Monday, December 12, 2011

Happy, Happy (December 14th and 16th at the Cleveland Cinematheque)

[HAPPY, HAPPY screens Thursday December 15th at 8:45 pm and Saturday December 17th at 7:05 pm at the Cleveland Cinematheque.]

Review by Bob Ignizio

Intended as an edgy black comedy, Anne Sewitsky's HAPPY, HAPPY (Sykt lykkelig) is obvious, forced, and just plain unfunny. The plot concerns a smug family of white urban liberals (complete with adopted black son) heading to the bucolic countryside to rent a house from salt of the earth country folk, easily translated to a Red State/Blue State dynamic for the inevitable American remake. I can already picture Neil Labute in the director's chair after first rewriting the script just enough as to remove what little likability there is in the characters.

The city slickers are the good natured Sigve (Henrik Rafaelsen), his dyspeptic wife Elisabeth (Maibritt Saerens) and their quiet adopted son Noa (Ram Shihab Ebedy). Elisabeth makes her disgust with her new home apparent from the beginning, hinting at further problems lying just beneath the surface of a seemingly perfect marriage. But the country folk – manly man Erik (Joachim Rafaelsen), genial but insecure housewife Kaja (Agnes Kittelsen) and their model plane obsessed little boy Theodor (Oskar Hernæs Brandsø) seem so nice enough first that they start to win Elisabeth over. Of course this family has their share of issues as well, and when everyone's problems start to intermingle it isn't long before things go downhill.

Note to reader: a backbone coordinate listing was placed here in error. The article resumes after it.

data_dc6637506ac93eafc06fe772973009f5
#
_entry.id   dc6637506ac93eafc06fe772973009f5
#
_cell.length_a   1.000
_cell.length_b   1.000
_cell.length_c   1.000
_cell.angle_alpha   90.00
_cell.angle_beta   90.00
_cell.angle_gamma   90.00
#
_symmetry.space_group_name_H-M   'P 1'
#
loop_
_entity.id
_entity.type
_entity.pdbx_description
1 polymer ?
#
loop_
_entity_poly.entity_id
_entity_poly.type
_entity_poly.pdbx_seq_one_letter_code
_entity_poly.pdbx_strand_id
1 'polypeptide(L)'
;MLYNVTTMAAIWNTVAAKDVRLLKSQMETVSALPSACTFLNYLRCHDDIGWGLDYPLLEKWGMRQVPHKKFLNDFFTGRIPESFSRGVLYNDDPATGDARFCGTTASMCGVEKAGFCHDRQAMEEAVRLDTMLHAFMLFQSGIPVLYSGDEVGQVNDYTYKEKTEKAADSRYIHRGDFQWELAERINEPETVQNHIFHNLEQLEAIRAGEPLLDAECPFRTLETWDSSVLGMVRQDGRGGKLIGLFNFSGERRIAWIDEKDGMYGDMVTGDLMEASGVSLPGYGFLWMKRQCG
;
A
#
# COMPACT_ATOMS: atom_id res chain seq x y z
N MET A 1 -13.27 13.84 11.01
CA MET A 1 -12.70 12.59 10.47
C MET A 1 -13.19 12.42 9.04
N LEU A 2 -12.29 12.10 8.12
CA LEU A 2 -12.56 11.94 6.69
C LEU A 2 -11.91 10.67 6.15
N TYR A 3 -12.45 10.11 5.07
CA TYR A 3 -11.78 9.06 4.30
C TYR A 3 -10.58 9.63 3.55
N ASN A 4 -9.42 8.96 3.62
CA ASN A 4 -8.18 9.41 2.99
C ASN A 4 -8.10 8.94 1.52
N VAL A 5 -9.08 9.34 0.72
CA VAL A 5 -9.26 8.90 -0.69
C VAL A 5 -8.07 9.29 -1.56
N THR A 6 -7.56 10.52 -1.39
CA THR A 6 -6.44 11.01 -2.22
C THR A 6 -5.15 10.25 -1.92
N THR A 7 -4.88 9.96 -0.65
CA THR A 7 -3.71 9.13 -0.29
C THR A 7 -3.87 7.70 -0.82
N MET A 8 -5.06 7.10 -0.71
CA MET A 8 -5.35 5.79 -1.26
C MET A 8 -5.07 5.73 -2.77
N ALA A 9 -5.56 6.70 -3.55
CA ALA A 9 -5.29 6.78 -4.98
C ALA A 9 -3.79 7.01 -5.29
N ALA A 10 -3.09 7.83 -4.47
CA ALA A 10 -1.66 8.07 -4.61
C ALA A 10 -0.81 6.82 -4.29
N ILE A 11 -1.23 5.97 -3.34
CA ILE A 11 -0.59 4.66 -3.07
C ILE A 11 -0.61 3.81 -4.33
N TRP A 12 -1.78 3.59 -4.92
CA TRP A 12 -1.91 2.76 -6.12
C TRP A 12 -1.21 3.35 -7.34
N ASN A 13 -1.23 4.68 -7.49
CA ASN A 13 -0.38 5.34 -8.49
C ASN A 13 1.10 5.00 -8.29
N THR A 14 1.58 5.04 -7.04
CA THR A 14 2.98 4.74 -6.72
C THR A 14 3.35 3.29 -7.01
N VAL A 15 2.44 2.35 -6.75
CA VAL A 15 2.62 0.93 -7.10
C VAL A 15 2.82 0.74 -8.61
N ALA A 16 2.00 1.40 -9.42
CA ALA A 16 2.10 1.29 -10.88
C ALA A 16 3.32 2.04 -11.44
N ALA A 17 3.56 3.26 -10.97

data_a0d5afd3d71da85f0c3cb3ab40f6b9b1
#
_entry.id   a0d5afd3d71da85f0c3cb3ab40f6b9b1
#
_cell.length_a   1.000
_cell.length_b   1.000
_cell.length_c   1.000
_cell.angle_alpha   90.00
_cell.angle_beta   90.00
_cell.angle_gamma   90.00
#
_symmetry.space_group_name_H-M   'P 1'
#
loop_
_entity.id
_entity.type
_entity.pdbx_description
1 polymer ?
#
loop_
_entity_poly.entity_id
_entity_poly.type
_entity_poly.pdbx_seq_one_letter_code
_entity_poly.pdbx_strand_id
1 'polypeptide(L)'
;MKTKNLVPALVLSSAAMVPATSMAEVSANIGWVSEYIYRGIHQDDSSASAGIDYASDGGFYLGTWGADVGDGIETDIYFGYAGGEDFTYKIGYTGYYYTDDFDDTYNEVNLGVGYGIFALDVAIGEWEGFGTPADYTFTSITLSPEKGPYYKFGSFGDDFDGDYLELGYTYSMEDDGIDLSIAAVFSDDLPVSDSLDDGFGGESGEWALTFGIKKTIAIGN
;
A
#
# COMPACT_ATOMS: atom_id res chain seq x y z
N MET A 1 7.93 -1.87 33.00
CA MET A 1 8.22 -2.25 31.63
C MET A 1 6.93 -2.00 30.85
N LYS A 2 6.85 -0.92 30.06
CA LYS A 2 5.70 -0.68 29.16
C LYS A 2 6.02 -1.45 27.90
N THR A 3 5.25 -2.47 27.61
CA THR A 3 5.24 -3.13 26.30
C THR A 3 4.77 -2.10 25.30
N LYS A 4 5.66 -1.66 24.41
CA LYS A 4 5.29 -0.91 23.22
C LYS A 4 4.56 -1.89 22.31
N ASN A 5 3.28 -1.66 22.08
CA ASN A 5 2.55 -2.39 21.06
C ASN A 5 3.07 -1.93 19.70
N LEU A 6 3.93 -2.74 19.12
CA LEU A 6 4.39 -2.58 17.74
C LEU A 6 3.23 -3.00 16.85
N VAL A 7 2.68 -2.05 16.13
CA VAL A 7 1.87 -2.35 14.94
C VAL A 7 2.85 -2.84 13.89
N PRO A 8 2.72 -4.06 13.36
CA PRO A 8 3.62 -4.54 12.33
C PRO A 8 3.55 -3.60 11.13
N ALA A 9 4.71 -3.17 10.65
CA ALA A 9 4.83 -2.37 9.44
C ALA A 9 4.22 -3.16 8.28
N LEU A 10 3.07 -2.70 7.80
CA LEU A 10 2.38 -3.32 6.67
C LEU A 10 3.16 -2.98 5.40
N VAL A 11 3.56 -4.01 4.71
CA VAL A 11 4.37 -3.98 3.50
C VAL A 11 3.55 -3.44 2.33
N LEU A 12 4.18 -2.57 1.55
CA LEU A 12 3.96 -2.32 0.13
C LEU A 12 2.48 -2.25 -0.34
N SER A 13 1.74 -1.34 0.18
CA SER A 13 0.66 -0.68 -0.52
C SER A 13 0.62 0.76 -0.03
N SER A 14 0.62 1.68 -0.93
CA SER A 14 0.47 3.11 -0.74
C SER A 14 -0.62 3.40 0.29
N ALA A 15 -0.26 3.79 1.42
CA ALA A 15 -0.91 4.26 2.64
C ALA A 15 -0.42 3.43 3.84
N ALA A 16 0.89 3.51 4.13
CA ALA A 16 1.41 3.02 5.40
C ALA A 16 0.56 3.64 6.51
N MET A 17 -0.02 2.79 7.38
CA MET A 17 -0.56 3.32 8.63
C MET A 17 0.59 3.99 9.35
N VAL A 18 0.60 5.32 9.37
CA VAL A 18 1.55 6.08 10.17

I mention Labute as a likely candidate for an American remake because the film's misanthropic view of humanity in general and male/famele relations in particular is very much in line with his usual themes. Add to that a dash of repressed homosexuality ala AMERICAN BEAUTY and an extremely uncomfortable subplot about the two children playing a game of master and slave, and you have HAPPY, HAPPY. All of it feels completely contrived and unrealistic, especially the “Christmas Miracle” ending. And then there's the barbershop quartet singing American blues and gospel songs to punctuate various plot points, which is far too cutesy to be effective. The film is well made and the performances are fine, but that can't salvage a film that was a mess from its conception. 2 out of 4 stars.


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